7 Must Do Events for Your Church
Not all events are created equal!
Some are incredibly impactful and worth the effort and some...well, not so much.
Here are 7 events, that in my opinion, are worth the effort.
1. Volunteer Celebration Event
Your volunteers are the backbone of your church.
Without your children’s ministry volunteers, small group leaders, elders and deacons, ushers and parking lot attendants, the ministry of your church is dead in the water!
One of the smartest things you can do is celebrate and appreciate your volunteers because retention is a better strategy than recruitment and volunteers who feel valued often continue serving.
Now, let me say this: Put on an event that celebrates your volunteers but consider NOT adding eleven-hundred events to your already busy people’s calendars.
Keep in mind that many of your volunteers serve in multiple ministries and if each ministry throws a party...that might not feel like a win to your volunteers.
Two suggestions here:
- One big volunteer celebration for all volunteers across all ministries
- A volunteer celebration event that is attached to the program where the volunteers already serve. As in, a special dinner during the youth group night where the volunteers already serve.
If you’re going to do an event this year...celebrate your volunteers!
2. 5th Grade Visit Night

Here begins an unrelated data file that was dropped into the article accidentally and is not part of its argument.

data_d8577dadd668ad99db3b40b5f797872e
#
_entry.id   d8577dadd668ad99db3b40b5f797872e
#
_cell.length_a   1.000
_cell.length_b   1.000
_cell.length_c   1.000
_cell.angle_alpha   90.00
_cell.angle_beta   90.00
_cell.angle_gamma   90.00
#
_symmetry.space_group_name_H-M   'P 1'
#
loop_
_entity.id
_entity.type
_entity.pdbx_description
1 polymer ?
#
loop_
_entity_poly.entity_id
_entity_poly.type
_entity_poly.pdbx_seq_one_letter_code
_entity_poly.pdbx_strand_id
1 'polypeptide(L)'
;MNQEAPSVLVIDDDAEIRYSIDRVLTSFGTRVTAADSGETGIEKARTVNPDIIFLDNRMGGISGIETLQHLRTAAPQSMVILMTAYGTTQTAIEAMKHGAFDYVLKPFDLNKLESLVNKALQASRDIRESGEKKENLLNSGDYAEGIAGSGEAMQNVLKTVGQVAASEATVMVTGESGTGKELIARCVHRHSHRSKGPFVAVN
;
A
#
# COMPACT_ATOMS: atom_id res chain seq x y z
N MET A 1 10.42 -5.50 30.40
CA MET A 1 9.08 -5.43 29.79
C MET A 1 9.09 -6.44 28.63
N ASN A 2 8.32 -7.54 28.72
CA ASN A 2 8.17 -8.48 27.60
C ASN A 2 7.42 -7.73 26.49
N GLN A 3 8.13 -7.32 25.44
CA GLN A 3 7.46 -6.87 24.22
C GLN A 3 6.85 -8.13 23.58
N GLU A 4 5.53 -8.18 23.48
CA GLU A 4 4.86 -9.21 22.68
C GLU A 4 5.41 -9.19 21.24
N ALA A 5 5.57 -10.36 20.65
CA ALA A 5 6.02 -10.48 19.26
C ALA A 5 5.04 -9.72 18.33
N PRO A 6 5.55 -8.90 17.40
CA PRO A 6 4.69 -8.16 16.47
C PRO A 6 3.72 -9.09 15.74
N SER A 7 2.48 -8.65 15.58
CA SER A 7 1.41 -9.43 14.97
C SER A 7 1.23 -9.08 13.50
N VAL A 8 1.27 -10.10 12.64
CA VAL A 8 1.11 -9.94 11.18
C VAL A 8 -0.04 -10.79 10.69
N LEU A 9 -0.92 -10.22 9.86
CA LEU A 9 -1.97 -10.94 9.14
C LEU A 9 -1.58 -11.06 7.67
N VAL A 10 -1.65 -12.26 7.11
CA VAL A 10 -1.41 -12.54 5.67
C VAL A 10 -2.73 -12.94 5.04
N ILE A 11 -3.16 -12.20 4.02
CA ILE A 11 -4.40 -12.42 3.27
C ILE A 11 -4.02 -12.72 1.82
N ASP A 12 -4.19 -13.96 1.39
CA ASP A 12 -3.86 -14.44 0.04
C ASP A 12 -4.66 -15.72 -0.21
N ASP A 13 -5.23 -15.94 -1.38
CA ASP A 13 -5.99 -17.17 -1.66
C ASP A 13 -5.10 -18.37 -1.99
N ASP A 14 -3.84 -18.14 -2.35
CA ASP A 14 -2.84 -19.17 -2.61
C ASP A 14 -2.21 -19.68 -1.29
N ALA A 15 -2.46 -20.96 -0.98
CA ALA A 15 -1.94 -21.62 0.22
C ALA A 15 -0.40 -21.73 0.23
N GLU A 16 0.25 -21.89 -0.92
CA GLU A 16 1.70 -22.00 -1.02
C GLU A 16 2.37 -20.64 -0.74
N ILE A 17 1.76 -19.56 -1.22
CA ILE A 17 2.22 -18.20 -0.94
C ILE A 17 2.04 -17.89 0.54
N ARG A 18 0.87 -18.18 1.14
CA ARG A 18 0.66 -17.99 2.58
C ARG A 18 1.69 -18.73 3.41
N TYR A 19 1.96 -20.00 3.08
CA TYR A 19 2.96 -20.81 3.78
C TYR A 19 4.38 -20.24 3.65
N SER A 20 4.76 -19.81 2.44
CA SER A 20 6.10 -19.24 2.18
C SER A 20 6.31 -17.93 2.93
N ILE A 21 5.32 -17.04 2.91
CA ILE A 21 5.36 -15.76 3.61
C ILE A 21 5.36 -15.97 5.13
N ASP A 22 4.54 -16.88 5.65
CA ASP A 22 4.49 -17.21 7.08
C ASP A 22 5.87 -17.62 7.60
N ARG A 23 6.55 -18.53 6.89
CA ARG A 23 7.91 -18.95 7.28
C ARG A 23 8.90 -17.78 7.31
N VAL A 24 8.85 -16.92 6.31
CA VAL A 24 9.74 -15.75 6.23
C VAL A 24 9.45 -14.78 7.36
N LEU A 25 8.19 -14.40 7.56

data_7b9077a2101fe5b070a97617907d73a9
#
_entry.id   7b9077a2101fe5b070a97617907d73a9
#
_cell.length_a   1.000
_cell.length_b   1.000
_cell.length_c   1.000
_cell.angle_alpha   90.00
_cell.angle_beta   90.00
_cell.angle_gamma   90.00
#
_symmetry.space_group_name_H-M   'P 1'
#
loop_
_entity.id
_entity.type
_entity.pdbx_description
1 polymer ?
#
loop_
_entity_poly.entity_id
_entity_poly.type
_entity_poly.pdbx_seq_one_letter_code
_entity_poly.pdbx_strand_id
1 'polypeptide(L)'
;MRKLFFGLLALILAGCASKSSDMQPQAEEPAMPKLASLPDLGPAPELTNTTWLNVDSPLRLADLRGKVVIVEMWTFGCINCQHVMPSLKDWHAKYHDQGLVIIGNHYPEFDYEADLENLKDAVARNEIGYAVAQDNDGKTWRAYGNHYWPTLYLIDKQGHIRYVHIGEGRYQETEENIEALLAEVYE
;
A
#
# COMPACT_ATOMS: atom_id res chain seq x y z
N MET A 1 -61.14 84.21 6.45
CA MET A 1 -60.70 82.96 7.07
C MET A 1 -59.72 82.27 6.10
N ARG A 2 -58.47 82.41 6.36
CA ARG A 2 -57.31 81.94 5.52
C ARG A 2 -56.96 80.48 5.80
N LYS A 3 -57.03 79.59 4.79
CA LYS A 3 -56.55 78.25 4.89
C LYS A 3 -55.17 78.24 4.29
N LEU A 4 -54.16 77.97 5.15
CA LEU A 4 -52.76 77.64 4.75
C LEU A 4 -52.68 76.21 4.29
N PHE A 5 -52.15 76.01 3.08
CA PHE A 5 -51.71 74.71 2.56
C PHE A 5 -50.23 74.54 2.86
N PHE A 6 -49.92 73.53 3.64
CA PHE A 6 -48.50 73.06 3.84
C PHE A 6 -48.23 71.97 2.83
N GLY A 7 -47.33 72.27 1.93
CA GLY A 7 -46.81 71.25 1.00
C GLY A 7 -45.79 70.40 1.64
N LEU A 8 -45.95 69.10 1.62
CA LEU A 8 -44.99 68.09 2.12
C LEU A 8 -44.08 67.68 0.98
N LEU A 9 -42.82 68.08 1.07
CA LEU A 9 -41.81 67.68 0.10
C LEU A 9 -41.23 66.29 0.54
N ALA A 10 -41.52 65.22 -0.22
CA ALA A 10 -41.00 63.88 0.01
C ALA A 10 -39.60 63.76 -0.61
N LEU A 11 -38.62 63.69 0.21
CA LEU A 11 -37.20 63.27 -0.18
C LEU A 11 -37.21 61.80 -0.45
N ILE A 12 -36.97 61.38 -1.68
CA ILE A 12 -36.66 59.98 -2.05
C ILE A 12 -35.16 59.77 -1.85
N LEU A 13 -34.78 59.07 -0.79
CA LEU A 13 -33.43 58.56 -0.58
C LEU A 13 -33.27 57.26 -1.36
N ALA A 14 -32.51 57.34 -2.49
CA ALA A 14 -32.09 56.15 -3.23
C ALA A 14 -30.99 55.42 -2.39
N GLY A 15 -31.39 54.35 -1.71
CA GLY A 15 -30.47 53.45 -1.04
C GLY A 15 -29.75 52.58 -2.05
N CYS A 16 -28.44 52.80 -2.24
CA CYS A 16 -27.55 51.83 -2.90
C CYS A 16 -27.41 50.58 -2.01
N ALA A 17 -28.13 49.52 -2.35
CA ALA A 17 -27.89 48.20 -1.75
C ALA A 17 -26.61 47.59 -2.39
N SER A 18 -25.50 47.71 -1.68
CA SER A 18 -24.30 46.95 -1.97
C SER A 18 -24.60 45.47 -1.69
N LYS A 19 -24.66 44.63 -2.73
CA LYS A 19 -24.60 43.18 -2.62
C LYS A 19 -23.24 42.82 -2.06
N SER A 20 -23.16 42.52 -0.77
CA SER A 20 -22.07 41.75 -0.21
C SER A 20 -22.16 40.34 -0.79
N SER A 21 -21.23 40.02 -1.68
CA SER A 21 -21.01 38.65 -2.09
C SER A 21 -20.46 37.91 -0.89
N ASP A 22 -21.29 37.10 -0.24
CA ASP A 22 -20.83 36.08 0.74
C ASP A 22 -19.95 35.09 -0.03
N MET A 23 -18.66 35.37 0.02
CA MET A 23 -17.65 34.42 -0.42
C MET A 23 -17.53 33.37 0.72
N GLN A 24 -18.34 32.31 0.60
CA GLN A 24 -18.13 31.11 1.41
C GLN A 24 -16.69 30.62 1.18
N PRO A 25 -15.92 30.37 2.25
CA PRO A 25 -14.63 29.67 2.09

Let me tell you about an event we just did last week that works really well for us that you can contextualize for your church.
Our middle school ministry is 6-8th grade.
On one of the last nights of the ministry season we invite all our 5th grade students, parents and small group leaders to our middle school ministry.
Here are our goals with this event:
- Help the 5th graders get comfortable with the upcoming transition
- Generate excitement in the 5th graders. “I can’t wait for this!”
- Create a bridge between our children’s ministry and youth ministry
- Make 5th grade parents fall in love with our student ministry
The basic idea behind this event is to bridge the gaps between your ministries. We do a similar event between our high school ministry and young adult ministry. Here’s the challenge: identify your gaps and bridge them.
3. LGBT+ Training Event
Oh hey! I have your attention now.
Here’s the deal: I’m not telling you what your church should believe or how your church should respond to this conversation.